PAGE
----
After author David Baldacci agreed to write a book in the popular “The 39 Clues” series for kids, he needed some basic information before he could begin creating the story.
Baldacci was used to writing for adults; he’s written 25 best-selling murder- and mayhem-filled thrillers that have sold more than 110 million copies worldwide. But “The 39 Clues” series, published by Scholastic, is aimed at readers ages 8-12.
“So I met with the Scholastic folks and said, ‘Let’s set forth some parameters,’” Baldacci said in a recent telephone interview. “I asked them, ‘Can I kill people?’ They said, ‘Yes, people have died in these books.’
“Then I asked, ‘Is there anybody I can’t kill?’ Their answer was, ‘Well, the brother and sister, Amy and Dan Cahill, are the mainstay of the series, and we’d like to see them survive.’
“So I said, ‘Can we maim them?’ By this time, I was just playing with them (the Scholastic editors). They looked a bit stunned and as if they wondered if I should be writing this book, before they realized what was going on.”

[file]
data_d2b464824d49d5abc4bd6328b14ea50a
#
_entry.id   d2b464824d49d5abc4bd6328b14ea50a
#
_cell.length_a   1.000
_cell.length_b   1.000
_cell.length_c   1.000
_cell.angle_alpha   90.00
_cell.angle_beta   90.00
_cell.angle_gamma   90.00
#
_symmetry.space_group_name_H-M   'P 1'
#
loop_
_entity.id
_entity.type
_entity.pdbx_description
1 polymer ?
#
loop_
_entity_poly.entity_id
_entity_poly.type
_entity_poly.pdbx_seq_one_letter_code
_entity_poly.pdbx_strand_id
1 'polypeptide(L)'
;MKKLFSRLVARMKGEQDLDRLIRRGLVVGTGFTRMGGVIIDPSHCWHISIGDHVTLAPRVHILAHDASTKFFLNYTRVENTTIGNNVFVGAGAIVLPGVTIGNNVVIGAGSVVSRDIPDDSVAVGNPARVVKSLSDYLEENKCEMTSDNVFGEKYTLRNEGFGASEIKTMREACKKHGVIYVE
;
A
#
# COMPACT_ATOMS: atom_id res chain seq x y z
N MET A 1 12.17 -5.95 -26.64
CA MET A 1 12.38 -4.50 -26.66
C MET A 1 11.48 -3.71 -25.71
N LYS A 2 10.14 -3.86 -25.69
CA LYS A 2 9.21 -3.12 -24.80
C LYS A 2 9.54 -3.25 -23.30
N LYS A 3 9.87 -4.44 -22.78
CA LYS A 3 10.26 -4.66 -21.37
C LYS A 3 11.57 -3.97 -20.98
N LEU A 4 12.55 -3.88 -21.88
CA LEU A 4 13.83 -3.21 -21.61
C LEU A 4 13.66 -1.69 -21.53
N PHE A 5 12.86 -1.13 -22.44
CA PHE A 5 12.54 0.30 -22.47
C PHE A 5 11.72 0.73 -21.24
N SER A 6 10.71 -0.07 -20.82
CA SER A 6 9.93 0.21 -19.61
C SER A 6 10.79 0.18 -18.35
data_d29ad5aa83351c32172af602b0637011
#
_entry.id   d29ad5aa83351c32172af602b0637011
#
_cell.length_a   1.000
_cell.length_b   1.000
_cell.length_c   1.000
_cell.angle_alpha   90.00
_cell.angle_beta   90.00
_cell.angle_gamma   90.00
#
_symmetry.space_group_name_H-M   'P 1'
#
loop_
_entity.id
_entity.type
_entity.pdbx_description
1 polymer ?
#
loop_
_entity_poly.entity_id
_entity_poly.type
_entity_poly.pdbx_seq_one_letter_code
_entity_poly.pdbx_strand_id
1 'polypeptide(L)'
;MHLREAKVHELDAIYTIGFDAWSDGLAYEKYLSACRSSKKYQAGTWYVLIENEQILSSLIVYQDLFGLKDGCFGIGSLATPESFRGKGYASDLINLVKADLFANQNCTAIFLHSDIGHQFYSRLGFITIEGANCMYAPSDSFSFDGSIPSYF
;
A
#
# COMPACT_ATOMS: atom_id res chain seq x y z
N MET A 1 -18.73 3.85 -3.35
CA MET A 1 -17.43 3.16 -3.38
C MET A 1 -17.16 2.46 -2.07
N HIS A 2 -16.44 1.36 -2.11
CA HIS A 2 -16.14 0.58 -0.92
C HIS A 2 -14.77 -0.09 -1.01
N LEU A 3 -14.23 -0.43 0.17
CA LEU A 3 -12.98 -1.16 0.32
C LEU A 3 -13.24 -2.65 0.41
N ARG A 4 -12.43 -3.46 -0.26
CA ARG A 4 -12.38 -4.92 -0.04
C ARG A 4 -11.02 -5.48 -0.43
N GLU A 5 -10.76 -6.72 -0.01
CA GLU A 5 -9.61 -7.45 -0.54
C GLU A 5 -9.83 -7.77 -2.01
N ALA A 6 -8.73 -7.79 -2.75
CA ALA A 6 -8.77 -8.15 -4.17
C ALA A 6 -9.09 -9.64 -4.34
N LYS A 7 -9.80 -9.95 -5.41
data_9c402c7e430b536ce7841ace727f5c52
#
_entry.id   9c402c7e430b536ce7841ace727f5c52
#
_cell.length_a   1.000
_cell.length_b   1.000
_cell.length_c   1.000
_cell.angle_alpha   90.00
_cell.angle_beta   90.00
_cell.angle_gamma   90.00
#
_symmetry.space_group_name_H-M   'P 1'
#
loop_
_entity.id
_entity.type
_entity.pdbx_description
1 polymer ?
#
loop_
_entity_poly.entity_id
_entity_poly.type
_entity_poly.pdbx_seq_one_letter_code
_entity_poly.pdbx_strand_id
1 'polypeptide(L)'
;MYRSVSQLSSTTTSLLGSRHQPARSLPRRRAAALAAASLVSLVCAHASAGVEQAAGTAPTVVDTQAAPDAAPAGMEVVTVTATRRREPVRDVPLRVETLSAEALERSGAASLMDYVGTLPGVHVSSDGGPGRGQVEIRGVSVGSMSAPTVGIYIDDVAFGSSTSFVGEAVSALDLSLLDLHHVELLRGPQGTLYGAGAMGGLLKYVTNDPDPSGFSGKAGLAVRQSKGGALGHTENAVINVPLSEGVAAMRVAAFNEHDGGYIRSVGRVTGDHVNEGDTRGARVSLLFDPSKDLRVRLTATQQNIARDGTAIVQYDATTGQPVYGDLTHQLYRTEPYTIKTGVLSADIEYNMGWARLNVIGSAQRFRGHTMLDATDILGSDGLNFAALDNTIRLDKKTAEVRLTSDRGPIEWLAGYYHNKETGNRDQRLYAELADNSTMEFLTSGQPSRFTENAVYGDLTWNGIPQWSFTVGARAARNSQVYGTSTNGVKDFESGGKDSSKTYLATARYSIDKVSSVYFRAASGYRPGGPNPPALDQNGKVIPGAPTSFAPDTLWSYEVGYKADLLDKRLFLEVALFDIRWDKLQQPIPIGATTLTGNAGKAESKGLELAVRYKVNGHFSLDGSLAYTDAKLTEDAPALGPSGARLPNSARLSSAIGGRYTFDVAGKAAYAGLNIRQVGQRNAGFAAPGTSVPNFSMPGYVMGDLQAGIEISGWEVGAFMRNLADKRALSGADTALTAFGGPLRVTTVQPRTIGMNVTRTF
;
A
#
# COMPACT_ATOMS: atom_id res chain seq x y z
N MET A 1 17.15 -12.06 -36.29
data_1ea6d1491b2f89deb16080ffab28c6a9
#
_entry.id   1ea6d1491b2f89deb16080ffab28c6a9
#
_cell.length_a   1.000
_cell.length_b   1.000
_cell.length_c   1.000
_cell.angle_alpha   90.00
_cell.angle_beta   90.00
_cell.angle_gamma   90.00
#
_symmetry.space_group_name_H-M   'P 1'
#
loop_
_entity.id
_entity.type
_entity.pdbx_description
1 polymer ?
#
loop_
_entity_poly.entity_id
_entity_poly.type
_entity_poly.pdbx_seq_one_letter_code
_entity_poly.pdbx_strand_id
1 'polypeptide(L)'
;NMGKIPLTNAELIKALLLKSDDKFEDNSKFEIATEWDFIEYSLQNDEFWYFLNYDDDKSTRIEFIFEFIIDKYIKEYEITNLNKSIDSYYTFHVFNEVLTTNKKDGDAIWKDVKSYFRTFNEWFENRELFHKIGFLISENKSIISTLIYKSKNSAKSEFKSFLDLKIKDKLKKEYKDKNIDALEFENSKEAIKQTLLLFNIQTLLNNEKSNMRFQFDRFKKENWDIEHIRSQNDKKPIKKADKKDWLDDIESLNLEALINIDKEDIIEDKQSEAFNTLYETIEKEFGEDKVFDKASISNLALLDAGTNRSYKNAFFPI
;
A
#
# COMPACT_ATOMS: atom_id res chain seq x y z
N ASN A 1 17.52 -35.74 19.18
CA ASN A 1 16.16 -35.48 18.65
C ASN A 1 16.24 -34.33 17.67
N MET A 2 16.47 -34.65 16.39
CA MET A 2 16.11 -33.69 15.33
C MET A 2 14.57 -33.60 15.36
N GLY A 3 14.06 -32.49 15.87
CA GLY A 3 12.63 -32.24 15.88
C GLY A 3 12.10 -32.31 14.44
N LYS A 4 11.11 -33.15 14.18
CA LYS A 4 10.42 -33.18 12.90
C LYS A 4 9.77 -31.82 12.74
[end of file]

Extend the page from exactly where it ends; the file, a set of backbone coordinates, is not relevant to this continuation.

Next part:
Baldacci was tapped by Scholastic to write the final book, “Day of Doom” ($12.99), in a six-book series, “Cahills vs. Vespers.” That series is a sequel to “The 39 Clues,” an 11-book series that has sold 15 million copies since it was launched in 2008.
Various authors have contributed to at least one of the series. A couple of authors — Peter Lerangis and Gordon Korman — have written more than one book.
In “Day of Doom,” Baldacci offers younger readers a taste of his talent for writing can’t-put-’em-down thrillers. Here, Amy and Dan Cahill learn that their efforts to ransom seven other members of their family from the evil Vespers clan haven’t worked.
Instead, it appears that Vesper One, the leader of the Vespers, will stop at nothing to take over the world, harming millions of people, including the hostages, along the way. Only Amy and Dan can stop Vesper One, but even they aren’t sure that it can be done before the Vespers set off the Doomsday machine.
Young readers will find themselves eagerly turning the pages of “Day of Doom” to find out what happens next.